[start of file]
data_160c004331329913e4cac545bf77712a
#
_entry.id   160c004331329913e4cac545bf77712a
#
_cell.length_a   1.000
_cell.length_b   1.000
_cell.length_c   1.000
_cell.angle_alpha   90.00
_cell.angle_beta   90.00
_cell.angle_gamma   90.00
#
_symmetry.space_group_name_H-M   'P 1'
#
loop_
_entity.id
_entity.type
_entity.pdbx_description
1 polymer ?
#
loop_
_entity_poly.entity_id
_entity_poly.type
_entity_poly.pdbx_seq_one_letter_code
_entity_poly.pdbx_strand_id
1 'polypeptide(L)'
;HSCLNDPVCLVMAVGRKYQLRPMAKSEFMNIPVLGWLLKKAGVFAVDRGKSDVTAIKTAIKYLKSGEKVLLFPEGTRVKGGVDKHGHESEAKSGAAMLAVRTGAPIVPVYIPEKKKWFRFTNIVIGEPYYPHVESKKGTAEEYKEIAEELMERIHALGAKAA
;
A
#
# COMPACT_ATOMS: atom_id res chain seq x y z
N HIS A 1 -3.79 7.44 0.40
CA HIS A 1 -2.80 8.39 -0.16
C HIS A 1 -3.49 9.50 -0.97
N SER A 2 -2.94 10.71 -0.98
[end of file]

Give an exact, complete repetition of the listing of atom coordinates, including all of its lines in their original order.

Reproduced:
data_160c004331329913e4cac545bf77712a
#
_entry.id   160c004331329913e4cac545bf77712a
#
_cell.length_a   1.000
_cell.length_b   1.000
_cell.length_c   1.000
_cell.angle_alpha   90.00
_cell.angle_beta   90.00
_cell.angle_gamma   90.00
#
_symmetry.space_group_name_H-M   'P 1'
#
loop_
_entity.id
_entity.type
_entity.pdbx_description
1 polymer ?
#
loop_
_entity_poly.entity_id
_entity_poly.type
_entity_poly.pdbx_seq_one_letter_code
_entity_poly.pdbx_strand_id
1 'polypeptide(L)'
;HSCLNDPVCLVMAVGRKYQLRPMAKSEFMNIPVLGWLLKKAGVFAVDRGKSDVTAIKTAIKYLKSGEKVLLFPEGTRVKGGVDKHGHESEAKSGAAMLAVRTGAPIVPVYIPEKKKWFRFTNIVIGEPYYPHVESKKGTAEEYKEIAEELMERIHALGAKAA
;
A
#
# COMPACT_ATOMS: atom_id res chain seq x y z
N HIS A 1 -3.79 7.44 0.40
CA HIS A 1 -2.80 8.39 -0.16
C HIS A 1 -3.49 9.50 -0.97
N SER A 2 -2.94 10.71 -0.98